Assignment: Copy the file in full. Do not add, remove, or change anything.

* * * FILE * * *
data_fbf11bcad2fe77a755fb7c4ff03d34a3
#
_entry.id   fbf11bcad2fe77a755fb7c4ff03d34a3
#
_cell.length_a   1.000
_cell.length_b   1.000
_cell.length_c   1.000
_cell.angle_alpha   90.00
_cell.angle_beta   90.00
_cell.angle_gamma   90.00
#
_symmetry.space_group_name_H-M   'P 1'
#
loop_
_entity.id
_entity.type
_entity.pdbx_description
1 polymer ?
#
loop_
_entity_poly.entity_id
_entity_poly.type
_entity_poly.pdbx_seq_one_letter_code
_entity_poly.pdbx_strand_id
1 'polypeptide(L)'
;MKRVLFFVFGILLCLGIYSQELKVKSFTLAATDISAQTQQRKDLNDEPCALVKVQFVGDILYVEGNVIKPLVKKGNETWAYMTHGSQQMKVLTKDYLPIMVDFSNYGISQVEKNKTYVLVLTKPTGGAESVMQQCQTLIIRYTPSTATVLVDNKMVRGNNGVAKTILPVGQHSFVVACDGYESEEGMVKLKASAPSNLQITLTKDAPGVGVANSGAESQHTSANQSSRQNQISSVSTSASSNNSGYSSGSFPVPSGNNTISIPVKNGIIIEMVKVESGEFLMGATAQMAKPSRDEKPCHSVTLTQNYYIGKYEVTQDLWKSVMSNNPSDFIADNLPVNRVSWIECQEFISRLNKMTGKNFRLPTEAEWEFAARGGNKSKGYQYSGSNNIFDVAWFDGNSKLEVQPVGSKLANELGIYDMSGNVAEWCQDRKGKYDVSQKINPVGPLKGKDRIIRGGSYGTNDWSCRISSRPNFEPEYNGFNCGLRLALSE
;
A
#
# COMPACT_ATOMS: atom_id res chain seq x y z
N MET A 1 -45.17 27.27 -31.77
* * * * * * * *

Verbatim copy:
data_fbf11bcad2fe77a755fb7c4ff03d34a3
#
_entry.id   fbf11bcad2fe77a755fb7c4ff03d34a3
#
_cell.length_a   1.000
_cell.length_b   1.000
_cell.length_c   1.000
_cell.angle_alpha   90.00
_cell.angle_beta   90.00
_cell.angle_gamma   90.00
#
_symmetry.space_group_name_H-M   'P 1'
#
loop_
_entity.id
_entity.type
_entity.pdbx_description
1 polymer ?
#
loop_
_entity_poly.entity_id
_entity_poly.type
_entity_poly.pdbx_seq_one_letter_code
_entity_poly.pdbx_strand_id
1 'polypeptide(L)'
;MKRVLFFVFGILLCLGIYSQELKVKSFTLAATDISAQTQQRKDLNDEPCALVKVQFVGDILYVEGNVIKPLVKKGNETWAYMTHGSQQMKVLTKDYLPIMVDFSNYGISQVEKNKTYVLVLTKPTGGAESVMQQCQTLIIRYTPSTATVLVDNKMVRGNNGVAKTILPVGQHSFVVACDGYESEEGMVKLKASAPSNLQITLTKDAPGVGVANSGAESQHTSANQSSRQNQISSVSTSASSNNSGYSSGSFPVPSGNNTISIPVKNGIIIEMVKVESGEFLMGATAQMAKPSRDEKPCHSVTLTQNYYIGKYEVTQDLWKSVMSNNPSDFIADNLPVNRVSWIECQEFISRLNKMTGKNFRLPTEAEWEFAARGGNKSKGYQYSGSNNIFDVAWFDGNSKLEVQPVGSKLANELGIYDMSGNVAEWCQDRKGKYDVSQKINPVGPLKGKDRIIRGGSYGTNDWSCRISSRPNFEPEYNGFNCGLRLALSE
;
A
#
# COMPACT_ATOMS: atom_id res chain seq x y z
N MET A 1 -45.17 27.27 -31.77